Great news for parents and students! The federal government provides a number of tax incentives that can help defray the cost of higher education. These incentives come in a couple of forms and are fully explained in IRS Publication 970:
Tax credits, which directly reduce the amount of tax you owe; and
Tax deductions, which reduce the amount of income that you pay taxes on.
You may qualify to use more than one of the benefits, but there are some restrictions against this as well. It's a good idea to figure your taxes multiple ways so you can get the maximum benefit available to you. Please see full details at the IRS web site by clicking on the tax credit title link, which will take you to that page so you don't have to dig through the entire IRS publication. This information is provided solely for informational purposes and it is not intended to be tax or legal advice. For more information, see IRS Publication 970 - Tax Benefits for Education or consult a qualified tax advisor.
The American Opportunity Tax Credit was first made available in the 2009 tax year. It offsets the cost of tuition, fees, course-related books, supplies, and equipment for higher education by reducing the amount of income tax you are liable for. In addition, the credit is partially refundable—meaning that you may be able to claim the tax credit and receive a check from the IRS even if you owe no income tax!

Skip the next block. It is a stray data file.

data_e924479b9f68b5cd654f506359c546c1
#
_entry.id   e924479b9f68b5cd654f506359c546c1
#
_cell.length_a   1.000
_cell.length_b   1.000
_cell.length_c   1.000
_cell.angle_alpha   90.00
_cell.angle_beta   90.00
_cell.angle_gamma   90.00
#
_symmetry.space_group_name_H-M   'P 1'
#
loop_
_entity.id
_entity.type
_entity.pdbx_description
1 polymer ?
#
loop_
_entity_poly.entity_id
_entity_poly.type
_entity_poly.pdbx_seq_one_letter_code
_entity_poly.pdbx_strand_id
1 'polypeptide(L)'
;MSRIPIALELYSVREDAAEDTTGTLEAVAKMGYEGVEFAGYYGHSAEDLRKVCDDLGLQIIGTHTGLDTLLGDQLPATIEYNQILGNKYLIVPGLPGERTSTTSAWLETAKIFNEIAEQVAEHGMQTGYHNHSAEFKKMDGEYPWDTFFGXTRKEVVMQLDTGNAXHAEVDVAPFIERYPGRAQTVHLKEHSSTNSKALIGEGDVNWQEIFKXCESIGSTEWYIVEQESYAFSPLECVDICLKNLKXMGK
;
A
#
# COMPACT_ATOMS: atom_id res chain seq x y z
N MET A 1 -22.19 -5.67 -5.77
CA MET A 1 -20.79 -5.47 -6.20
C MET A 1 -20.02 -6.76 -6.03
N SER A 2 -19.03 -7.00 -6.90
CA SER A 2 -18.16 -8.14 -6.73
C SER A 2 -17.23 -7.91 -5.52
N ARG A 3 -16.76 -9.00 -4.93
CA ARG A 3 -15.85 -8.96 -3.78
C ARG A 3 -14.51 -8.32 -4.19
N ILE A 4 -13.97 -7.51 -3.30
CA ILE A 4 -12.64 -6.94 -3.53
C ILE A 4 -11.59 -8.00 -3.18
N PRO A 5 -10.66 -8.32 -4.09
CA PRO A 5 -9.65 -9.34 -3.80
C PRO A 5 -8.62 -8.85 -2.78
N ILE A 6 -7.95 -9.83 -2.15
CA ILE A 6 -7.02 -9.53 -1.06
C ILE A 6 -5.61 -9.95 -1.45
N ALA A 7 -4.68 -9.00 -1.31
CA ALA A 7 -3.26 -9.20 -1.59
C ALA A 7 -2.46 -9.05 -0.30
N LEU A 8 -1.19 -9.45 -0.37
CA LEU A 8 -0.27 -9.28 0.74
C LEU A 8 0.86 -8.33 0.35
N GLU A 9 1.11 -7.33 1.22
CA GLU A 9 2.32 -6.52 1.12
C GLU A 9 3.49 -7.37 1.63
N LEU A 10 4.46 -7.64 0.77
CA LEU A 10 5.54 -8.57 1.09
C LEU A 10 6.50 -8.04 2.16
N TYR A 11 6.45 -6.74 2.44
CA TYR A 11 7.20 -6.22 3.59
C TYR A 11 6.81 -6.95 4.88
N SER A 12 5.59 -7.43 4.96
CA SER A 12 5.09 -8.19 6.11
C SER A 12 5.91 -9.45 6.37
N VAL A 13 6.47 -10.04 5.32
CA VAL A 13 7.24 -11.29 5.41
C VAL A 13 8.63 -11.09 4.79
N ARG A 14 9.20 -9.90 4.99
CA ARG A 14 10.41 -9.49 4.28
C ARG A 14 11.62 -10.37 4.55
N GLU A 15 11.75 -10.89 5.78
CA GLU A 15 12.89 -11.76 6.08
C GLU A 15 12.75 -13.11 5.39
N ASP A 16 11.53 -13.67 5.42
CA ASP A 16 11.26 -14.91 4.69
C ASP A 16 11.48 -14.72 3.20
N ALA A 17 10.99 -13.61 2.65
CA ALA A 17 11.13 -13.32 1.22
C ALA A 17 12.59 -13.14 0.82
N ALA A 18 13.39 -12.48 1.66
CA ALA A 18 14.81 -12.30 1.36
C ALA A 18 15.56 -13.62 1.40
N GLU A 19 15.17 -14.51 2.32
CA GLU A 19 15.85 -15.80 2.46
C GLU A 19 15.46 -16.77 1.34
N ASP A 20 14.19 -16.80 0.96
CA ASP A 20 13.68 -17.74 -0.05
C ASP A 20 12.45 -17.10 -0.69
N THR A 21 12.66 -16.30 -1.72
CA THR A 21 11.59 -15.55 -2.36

The amount of the credit varies depending on income and how much you spent on higher education expenses, and how many eligible students are in your family. The American Opportunity Tax Credit was enacted by the economic stimulus bill, the American Recovery and Reinvestment Act (ARRA) of 2009.
The Lifetime Learning Credit is available for all types of post secondary education, unlike the other credits. Use this credit once you have exhausted your eligibility for more advantageous credits. This credit may be particularly helpful to graduate students. There is no limit on the number of years you may claim this tax credit.
To claim any higher education tax credit, you must report the amount of your qualified expenses (less certain scholarships, grants, and untaxed income) on IRS Form 8863 - Education Credits and submit it with your Form 1040 or 1040A (see link above for details).
The Tuition and Fees Tax Deduction can reduce your taxable income by as much as $4,000. This deduction may be helpful to you if you are not eligible to take one of the tax credits. It is taken as an adjustment to income, which means you can claim this deduction even if you do not itemize deductions on Schedule A of Form 1040.
You are eligible to take the deduction if your modified adjusted gross income is $80,000 or less ($160,000 if filing a joint return). The amount of the Tuition and Fees Deduction you are eligible for depends on the amount of qualified tuition and related expenses paid for eligible students.
Expenses that you can deduct are tuition, fees, and amounts required to be paid to the institution for books, supplies and equipment (less the amount of certain scholarships and grants received) during the tax year for yourself, your spouse, or someone you claim as a dependent on your tax return. The expenses must have been for a student enrolled in one or more courses at an eligible* educational institution.
You can't claim both an education credit and the tuition and fees deduction for the same student for the same year, but you can take the deduction for one student and a credit for another.
You can't take this deduction if you deduct tuition and fees expenses under any other provision of the law (for example, as a business expense).
You can't claim this deduction if your filing status is married filing separately or if another person can claim you as a dependent on his or her tax return.